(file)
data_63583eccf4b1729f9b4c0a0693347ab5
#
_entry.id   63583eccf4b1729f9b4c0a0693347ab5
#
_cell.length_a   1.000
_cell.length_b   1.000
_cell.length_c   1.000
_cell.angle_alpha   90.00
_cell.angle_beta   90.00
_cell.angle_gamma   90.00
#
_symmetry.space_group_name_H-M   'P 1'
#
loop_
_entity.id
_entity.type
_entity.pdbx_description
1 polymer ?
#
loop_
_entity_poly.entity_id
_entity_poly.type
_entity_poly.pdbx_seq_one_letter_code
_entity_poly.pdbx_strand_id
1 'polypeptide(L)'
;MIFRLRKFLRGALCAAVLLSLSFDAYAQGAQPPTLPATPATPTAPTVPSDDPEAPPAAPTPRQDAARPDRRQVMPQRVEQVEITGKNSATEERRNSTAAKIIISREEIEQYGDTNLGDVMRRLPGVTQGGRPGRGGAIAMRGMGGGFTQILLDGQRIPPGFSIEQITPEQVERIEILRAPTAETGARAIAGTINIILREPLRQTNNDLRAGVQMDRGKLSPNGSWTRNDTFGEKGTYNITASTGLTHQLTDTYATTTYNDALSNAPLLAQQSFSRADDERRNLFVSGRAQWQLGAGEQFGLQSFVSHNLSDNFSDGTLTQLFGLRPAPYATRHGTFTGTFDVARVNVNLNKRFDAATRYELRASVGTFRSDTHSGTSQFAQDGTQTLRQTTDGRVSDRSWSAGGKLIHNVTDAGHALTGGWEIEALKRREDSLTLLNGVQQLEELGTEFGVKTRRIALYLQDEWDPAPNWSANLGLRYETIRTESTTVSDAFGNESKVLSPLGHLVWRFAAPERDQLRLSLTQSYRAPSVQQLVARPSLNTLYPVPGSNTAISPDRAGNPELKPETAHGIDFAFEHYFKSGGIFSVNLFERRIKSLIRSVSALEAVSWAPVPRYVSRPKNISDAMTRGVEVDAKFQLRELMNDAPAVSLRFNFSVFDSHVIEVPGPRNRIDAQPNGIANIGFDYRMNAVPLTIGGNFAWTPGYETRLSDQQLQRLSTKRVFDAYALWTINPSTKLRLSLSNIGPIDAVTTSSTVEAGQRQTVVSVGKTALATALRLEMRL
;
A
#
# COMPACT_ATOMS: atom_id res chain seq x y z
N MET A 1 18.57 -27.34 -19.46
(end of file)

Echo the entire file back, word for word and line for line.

data_63583eccf4b1729f9b4c0a0693347ab5
#
_entry.id   63583eccf4b1729f9b4c0a0693347ab5
#
_cell.length_a   1.000
_cell.length_b   1.000
_cell.length_c   1.000
_cell.angle_alpha   90.00
_cell.angle_beta   90.00
_cell.angle_gamma   90.00
#
_symmetry.space_group_name_H-M   'P 1'
#
loop_
_entity.id
_entity.type
_entity.pdbx_description
1 polymer ?
#
loop_
_entity_poly.entity_id
_entity_poly.type
_entity_poly.pdbx_seq_one_letter_code
_entity_poly.pdbx_strand_id
1 'polypeptide(L)'
;MIFRLRKFLRGALCAAVLLSLSFDAYAQGAQPPTLPATPATPTAPTVPSDDPEAPPAAPTPRQDAARPDRRQVMPQRVEQVEITGKNSATEERRNSTAAKIIISREEIEQYGDTNLGDVMRRLPGVTQGGRPGRGGAIAMRGMGGGFTQILLDGQRIPPGFSIEQITPEQVERIEILRAPTAETGARAIAGTINIILREPLRQTNNDLRAGVQMDRGKLSPNGSWTRNDTFGEKGTYNITASTGLTHQLTDTYATTTYNDALSNAPLLAQQSFSRADDERRNLFVSGRAQWQLGAGEQFGLQSFVSHNLSDNFSDGTLTQLFGLRPAPYATRHGTFTGTFDVARVNVNLNKRFDAATRYELRASVGTFRSDTHSGTSQFAQDGTQTLRQTTDGRVSDRSWSAGGKLIHNVTDAGHALTGGWEIEALKRREDSLTLLNGVQQLEELGTEFGVKTRRIALYLQDEWDPAPNWSANLGLRYETIRTESTTVSDAFGNESKVLSPLGHLVWRFAAPERDQLRLSLTQSYRAPSVQQLVARPSLNTLYPVPGSNTAISPDRAGNPELKPETAHGIDFAFEHYFKSGGIFSVNLFERRIKSLIRSVSALEAVSWAPVPRYVSRPKNISDAMTRGVEVDAKFQLRELMNDAPAVSLRFNFSVFDSHVIEVPGPRNRIDAQPNGIANIGFDYRMNAVPLTIGGNFAWTPGYETRLSDQQLQRLSTKRVFDAYALWTINPSTKLRLSLSNIGPIDAVTTSSTVEAGQRQTVVSVGKTALATALRLEMRL
;
A
#
# COMPACT_ATOMS: atom_id res chain seq x y z
N MET A 1 18.57 -27.34 -19.46